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The Man Who Ignored Technology & Saved The World

Traveling in London (1)
Image credit: rt.com

Technology systems are an integral part of modern business life, providing us with constant, useful data, however data needs proper analysis and interpretation to be reliable and useable. The best results are achieved with a combination of the effective analysis of good data, human intervention and intuition to instil a reality check in order to arrive at accurate conclusions.

In 1983 the Cold War was at its peak and tensions were running high between the Soviet Union and the USA. Only a few weeks previously the Soviets had shot down a Korean passenger jet, killing all 269 aboard, including many Americans. The Russians were wary of US President Reagan’s “Star Wars” system and feared a pre-emptive American strike.

On 29th September Lieutenant Colonel Stanislav Petrov of the Soviet army reported for his shift at the Soviet nuclear early warning centre. This was to be an extraordinary night.  For a few minutes Stanislav Petrov was to hold the fate of the world in his hands and his calm and intuitive interpretation of data was to avert a nuclear catastrophe.

System Reports Missile Attack on Russia

Just after midnight, the early warning system reported the Americans had launched a missile attack on Russia. All the systems bar one pointed to an American attack. Petrov had an instinct that it was a false detection, partly as he had not received visual confirmation.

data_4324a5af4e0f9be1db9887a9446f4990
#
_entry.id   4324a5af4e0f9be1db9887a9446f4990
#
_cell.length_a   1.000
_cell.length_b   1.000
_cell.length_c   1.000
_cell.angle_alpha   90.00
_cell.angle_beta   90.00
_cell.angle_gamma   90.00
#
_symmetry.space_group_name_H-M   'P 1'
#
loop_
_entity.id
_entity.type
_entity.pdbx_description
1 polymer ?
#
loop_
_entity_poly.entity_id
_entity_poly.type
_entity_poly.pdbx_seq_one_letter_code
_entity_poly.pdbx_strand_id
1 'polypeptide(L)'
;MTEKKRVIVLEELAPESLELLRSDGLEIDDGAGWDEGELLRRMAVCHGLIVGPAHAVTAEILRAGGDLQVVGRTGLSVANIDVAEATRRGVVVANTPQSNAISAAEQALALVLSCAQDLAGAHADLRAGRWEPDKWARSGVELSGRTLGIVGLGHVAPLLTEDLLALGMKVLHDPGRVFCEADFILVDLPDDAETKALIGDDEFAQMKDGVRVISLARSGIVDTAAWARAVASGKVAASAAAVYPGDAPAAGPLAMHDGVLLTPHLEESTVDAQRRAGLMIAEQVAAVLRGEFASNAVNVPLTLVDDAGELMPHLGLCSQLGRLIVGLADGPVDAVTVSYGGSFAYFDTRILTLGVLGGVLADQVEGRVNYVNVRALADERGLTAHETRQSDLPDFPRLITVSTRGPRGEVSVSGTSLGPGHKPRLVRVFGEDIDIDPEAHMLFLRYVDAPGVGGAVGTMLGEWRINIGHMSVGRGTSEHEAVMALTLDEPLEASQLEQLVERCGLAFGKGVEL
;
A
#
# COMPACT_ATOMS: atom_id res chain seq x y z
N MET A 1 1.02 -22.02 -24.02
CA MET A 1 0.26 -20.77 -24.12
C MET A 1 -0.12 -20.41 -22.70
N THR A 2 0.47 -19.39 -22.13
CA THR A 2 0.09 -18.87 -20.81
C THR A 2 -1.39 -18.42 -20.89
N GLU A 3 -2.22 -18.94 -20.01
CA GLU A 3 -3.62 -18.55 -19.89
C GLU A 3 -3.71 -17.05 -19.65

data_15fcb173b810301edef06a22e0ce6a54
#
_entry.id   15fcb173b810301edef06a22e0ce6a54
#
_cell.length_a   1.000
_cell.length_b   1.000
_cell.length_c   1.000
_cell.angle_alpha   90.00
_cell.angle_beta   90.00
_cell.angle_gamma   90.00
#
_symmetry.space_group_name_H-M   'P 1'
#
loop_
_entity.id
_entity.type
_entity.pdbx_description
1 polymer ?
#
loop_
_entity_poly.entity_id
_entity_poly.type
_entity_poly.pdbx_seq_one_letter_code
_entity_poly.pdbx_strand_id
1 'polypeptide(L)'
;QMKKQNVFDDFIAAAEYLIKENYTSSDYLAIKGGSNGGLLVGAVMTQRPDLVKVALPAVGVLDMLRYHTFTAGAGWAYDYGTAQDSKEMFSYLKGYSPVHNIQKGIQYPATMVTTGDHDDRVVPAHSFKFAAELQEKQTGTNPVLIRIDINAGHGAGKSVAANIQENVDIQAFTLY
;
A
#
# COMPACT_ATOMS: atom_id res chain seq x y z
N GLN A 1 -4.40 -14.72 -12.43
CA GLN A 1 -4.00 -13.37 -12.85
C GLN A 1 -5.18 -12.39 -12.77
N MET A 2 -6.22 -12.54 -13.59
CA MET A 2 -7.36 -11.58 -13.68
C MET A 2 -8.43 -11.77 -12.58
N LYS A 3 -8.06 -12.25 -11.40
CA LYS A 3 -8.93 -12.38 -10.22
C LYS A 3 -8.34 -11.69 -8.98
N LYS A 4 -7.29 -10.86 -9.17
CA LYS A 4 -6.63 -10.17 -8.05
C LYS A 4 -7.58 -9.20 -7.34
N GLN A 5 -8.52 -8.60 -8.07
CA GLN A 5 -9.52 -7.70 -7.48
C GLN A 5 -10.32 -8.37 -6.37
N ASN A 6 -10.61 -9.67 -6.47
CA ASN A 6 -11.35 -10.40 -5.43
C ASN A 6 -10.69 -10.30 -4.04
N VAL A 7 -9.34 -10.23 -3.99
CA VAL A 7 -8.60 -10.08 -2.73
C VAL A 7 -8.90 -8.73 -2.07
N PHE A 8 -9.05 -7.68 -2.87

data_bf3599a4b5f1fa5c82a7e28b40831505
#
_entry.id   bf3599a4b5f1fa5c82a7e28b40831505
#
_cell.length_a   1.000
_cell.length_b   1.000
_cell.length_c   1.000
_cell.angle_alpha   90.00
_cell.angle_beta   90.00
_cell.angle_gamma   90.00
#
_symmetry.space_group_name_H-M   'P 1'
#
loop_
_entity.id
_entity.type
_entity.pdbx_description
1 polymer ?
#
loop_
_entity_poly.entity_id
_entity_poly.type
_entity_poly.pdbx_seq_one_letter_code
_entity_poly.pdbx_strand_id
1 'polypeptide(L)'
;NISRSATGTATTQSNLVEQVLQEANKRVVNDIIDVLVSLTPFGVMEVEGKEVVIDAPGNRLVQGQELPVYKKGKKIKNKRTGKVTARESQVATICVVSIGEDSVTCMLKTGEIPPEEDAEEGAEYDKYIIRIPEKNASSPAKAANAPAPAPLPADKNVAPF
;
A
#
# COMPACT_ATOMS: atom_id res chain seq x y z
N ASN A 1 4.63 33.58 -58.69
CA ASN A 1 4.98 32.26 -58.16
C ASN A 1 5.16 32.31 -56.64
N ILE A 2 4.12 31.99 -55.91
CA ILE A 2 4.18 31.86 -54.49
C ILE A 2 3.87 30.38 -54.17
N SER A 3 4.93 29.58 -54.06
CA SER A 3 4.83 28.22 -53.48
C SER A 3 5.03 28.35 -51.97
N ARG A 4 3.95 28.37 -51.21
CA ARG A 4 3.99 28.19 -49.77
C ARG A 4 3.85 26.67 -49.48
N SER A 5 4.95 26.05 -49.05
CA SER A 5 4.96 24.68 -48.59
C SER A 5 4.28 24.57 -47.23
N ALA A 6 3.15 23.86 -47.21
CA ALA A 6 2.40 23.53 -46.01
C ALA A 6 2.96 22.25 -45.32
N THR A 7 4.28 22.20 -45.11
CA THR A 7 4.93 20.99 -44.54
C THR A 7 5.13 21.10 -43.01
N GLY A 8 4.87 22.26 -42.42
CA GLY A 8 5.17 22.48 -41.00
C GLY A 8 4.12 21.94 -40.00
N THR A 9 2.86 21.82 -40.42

He decided to wait before confirmation, and he reported a false alarm to his superiors instead of alerting command headquarters to an attack, which would doubtless have set in motion a retaliatory nuclear strike. Petrov retained his composure as alarms blared and lights flashed with increasing warnings of an attack, trusting his instinct that the warnings were false.

Fatal Warning Down to Technical Glitch

This was a dereliction of duty and breach of regulations by Petrov, the logical and safe thing for him to have done was to have passed on the responsibility and reported the attack up the chain. He later said that he feared that “as I was the first source of this information the danger was that as soon as I made a decision that this rocket is real, the rest of the chain of command could have been hypnotised by my conclusions. It’s like the cockerel crowing, the first cockerel in the village crows and the others all follow.”

After an agonising wait of ten minutes, relief came as the over-the-horizon radar systems confirmed that the alarm was false. Bizarrely, the false detection had been created by a rare alignment of sunlight that had reflected via the Earth into the satellite lenses.

Intuition Saves The Day, Not Technology

Computers can misinterpret information and report in error. That’s why all systems need a Petrov to analyse and say “hang on a minute”. It’s the kind of fine nuance of thought uniquely available to the human brain. Petrov had the intuition built up through knowledge and experience to question the information he was receiving. If a computer had been responsible for pressing the button there would have been dire consequences.

Petrov’s dilemma applies to the search for effective opinion leaders in the technology, pharmaceutical and other industries. A web search/algorithm can trawl for and arrange publicly available data, but can it spot through informed intuition whether alarms and flashing lights are real or fake? For that you need the skill of a team which not only understands how to programme the computer, but also how to interpret the social nuances of the world and its interconnecting relationships.